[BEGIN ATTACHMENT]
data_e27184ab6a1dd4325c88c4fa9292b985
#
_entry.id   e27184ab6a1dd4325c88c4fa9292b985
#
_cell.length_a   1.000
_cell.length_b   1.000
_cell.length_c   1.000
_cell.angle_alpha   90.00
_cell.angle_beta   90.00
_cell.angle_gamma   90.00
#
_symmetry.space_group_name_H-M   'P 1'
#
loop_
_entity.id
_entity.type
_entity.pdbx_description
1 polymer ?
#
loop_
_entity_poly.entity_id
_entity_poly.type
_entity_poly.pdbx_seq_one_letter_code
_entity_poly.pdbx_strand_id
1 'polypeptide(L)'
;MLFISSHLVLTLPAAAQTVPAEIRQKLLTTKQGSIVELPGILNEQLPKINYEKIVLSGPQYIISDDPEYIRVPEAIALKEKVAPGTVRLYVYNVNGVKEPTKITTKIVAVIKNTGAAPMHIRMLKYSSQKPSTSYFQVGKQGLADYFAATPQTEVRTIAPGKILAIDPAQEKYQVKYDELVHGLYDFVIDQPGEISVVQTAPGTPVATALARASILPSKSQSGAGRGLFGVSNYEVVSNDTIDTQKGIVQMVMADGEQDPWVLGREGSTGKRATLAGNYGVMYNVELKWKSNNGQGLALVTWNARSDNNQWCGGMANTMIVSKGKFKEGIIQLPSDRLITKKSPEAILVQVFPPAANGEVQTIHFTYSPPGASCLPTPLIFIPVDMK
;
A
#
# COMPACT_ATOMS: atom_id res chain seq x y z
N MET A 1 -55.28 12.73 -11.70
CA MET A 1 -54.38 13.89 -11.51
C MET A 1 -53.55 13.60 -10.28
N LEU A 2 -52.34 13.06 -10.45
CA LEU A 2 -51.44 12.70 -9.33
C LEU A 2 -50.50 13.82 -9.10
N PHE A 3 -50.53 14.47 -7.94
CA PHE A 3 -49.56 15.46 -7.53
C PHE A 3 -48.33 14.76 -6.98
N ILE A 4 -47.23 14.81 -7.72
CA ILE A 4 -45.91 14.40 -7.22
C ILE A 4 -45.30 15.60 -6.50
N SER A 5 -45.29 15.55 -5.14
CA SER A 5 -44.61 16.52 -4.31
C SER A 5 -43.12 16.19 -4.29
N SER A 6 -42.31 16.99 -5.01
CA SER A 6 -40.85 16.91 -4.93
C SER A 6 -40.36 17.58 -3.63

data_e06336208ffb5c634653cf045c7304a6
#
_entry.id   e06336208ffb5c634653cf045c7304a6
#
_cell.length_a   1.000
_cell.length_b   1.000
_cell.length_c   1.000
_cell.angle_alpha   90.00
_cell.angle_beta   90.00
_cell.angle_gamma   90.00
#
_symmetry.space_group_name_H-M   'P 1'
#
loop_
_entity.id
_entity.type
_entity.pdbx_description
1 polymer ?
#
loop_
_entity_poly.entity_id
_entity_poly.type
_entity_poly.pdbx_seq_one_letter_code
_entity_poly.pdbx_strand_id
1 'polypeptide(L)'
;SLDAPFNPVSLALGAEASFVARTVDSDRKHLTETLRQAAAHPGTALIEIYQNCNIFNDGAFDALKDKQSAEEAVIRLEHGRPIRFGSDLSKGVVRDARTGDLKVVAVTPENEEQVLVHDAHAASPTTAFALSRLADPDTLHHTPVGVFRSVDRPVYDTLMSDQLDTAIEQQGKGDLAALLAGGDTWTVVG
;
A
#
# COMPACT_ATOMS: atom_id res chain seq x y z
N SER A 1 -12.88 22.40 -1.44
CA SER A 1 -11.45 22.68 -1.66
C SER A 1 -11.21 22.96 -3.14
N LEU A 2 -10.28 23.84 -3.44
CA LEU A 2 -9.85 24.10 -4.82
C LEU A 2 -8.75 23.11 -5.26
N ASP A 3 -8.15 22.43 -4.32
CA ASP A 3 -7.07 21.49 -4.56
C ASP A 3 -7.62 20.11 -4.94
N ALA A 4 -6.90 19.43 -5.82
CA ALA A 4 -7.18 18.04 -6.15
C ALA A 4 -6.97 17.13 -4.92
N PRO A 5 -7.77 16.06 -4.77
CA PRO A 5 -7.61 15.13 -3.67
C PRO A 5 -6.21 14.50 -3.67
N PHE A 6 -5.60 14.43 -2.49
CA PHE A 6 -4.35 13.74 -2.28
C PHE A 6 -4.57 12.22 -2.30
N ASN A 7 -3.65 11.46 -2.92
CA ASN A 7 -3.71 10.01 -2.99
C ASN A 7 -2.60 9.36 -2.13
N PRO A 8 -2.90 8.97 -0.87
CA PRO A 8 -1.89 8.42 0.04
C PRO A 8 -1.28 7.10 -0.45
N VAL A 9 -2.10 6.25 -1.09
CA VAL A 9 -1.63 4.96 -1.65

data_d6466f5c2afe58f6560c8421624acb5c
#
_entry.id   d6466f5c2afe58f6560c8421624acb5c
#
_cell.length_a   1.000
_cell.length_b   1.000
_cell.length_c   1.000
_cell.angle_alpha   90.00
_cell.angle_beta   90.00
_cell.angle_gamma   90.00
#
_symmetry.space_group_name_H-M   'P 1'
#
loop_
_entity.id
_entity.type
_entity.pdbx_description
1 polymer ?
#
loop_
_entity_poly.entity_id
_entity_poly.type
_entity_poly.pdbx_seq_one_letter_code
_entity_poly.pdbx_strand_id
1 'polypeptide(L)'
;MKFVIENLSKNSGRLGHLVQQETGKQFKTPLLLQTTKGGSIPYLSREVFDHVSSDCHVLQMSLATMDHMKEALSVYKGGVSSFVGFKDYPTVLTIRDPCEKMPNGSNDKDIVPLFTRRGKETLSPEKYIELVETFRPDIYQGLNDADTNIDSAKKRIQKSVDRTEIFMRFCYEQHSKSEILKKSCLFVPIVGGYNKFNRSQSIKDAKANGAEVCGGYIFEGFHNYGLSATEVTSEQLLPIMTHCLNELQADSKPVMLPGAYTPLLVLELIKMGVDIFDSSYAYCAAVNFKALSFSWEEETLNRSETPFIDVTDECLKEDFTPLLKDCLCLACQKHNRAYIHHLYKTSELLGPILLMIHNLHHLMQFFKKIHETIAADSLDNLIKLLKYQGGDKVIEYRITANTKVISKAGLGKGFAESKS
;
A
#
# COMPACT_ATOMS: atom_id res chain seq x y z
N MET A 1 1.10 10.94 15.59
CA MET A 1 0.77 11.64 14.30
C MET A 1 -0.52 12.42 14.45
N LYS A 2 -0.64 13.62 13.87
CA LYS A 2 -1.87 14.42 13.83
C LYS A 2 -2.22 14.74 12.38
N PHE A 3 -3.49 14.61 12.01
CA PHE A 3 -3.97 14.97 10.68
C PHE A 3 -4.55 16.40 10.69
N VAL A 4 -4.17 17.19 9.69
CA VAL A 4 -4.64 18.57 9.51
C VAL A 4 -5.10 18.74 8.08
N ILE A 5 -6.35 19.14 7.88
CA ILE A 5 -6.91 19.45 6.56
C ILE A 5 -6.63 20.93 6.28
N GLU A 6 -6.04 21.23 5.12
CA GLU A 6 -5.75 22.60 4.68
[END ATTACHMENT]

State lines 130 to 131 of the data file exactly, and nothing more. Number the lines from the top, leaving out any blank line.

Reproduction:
;MKFVIENLSKNSGRLGHLVQQETGKQFKTPLLLQTTKGGSIPYLSREVFDHVSSDCHVLQMSLATMDHMKEALSVYKGGVSSFVGFKDYPTVLTIRDPCEKMPNGSNDKDIVPLFTRRGKETLSPEKYIELVETFRPDIYQGLNDADTNIDSAKKRIQKSVDRTEIFMRFCYEQHSKSEILKKSCLFVPIVGGYNKFNRSQSIKDAKANGAEVCGGYIFEGFHNYGLSATEVTSEQLLPIMTHCLNELQADSKPVMLPGAYTPLLVLELIKMGVDIFDSSYAYCAAVNFKALSFSWEEETLNRSETPFIDVTDECLKEDFTPLLKDCLCLACQKHNRAYIHHLYKTSELLGPILLMIHNLHHLMQFFKKIHETIAADSLDNLIKLLKYQGGDKVIEYRITANTKVISKAGLGKGFAESKS
;